The Nicosia criminal court ruled on Tuesday to allow the submission of disputed evidence in the Focus corruption case, which relates to the alleged bribery of a former central bank governor in exchange for his collusion in the takeover of Laiki Bank in 2006.
The defence had argued that certain emails the prosecution was trying to submit constituted private communications that took place before a law was passed allowing authorities to monitor and gather written electronic communications of suspects, including emails, as well as messages exchanged on applications like Viber, Skype, WhatsApp and Facebook.
The material in question was found on an external hard drive seized by authorities from the personal computer of defendant Michalis Zolotas, a Greek shipowner accused of using his Focus Maritime Corp to transfer €1m to pay former central bank governor Christodoulos Christodoulou.
The money was paid into the account of a consulting firm technically owned by Christodoulou’s daughter, and it is alleged that it was actually done on behalf of former Laiki strongman Andreas Vgenopoulos in exchange for the former governor’s collusion during the Greek financier’s 2006 takeover of Laiki.
Laiki closed down in 2013.
The court ordered a trial within a trial in October last year to decide on the matter, as the prosecution argued that the emails did not contain private, but professional communication between the defendants.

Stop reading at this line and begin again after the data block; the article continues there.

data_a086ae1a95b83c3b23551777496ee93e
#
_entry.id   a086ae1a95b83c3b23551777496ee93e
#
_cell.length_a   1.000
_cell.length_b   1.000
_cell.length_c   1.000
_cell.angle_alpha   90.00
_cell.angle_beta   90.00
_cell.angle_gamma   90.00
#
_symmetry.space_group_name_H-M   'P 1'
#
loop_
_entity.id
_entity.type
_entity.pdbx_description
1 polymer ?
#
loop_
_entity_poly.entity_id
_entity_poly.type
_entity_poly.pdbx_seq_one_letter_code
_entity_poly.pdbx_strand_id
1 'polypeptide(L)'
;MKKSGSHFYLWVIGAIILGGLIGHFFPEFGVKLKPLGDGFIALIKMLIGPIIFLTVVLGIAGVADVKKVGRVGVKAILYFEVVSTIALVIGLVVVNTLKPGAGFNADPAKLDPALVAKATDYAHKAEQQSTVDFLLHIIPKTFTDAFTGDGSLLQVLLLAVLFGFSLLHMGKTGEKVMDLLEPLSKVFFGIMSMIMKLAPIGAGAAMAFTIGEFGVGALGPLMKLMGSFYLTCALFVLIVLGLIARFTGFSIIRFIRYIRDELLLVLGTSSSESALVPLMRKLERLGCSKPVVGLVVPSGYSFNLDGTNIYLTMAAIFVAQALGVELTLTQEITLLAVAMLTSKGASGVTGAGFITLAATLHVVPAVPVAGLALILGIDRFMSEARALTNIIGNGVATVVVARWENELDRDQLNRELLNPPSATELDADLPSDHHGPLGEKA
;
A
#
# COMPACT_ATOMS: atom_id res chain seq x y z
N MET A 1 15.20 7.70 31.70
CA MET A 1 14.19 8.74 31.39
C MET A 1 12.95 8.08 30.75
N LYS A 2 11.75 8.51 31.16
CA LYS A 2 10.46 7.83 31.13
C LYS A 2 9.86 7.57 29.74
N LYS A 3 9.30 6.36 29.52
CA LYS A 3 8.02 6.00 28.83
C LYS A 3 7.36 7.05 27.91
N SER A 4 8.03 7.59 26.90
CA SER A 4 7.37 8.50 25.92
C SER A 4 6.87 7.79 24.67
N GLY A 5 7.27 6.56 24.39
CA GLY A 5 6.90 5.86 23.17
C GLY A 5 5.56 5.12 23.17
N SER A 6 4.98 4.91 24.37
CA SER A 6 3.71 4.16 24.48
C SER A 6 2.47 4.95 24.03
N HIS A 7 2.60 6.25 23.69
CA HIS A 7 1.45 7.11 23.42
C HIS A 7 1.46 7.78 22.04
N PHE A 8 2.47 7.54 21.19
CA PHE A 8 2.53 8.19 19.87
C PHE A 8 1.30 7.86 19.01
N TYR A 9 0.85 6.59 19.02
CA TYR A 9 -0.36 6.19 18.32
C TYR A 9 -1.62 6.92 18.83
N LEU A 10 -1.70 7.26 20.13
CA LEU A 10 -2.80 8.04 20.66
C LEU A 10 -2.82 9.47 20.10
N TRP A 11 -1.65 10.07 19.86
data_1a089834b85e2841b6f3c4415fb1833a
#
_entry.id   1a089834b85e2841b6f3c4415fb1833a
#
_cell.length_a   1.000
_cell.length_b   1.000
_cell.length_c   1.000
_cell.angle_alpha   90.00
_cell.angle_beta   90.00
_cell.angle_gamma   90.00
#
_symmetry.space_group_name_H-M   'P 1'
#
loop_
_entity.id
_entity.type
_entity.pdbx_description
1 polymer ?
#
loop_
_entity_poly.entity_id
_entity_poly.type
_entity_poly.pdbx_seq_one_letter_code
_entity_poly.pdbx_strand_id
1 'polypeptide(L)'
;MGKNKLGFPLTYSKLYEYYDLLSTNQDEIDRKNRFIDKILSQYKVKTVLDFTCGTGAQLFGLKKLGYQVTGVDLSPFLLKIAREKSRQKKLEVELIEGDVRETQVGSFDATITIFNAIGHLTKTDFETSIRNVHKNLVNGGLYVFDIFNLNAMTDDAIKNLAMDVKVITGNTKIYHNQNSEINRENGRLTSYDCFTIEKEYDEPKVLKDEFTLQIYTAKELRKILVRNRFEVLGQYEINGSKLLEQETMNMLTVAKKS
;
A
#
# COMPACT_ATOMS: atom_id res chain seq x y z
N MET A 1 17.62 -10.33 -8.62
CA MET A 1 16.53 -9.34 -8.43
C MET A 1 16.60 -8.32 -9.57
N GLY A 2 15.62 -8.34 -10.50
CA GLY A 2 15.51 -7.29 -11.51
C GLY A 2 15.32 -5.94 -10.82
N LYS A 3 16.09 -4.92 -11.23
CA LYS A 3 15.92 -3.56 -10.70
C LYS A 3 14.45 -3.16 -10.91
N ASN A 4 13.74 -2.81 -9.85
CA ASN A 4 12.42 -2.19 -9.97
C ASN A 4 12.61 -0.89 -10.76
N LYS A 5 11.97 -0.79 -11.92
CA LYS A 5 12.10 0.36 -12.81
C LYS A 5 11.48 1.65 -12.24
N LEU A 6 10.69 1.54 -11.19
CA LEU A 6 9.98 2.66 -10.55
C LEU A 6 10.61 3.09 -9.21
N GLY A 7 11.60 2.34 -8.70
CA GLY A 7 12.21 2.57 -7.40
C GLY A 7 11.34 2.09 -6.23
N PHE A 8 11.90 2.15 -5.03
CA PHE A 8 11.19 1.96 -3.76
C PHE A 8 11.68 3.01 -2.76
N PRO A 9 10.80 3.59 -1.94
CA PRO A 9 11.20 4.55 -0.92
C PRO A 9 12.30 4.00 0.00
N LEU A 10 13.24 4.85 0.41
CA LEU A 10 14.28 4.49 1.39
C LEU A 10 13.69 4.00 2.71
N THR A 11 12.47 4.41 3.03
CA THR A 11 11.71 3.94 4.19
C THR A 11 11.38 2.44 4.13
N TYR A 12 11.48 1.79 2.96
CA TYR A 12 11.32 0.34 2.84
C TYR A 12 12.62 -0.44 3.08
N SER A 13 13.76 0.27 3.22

The three-member court decided unanimously on Tuesday to allow the emails, upholding the argument that they constituted business communications.
The essence, according to the court, was that Zolotas, either as Focus’ authorised rep or as the owner and director, contacted the bank about issues concerning his companies.
Any closeness that may have developed as part of the cooperation “does not in any way alter or differentiate the nature and character of this correspondence, which is defined by the contents and not the use of any friendly or informal phrases.”
The court said the same went for the correspondence between Zolotas and an employee of his company.
It was the fourth successive trial within a trial prompted by the defence’s objections to the submission of various exhibits. All have been won by the prosecution.
Apart from Christodoulou and Zolotas, the charge sheet includes the former governor’s daughter, Athina, her ex-husband Andreas Kizourides, former Laiki official Michael Fole, and companies A. C. Christodoulou Consultants Ltd, Marfin Investment Group (MIG), and Focus Maritime Corp.
The defendants face a total of 24 charges including corruption, bribery, abuse of authority, abuse of trust, and money laundering.
Zolotas faces a single count relating to money laundering.
Vgenopoulos, widely considered as the protagonist in the collapse of the island’s banking system in 2013, died in November 2016.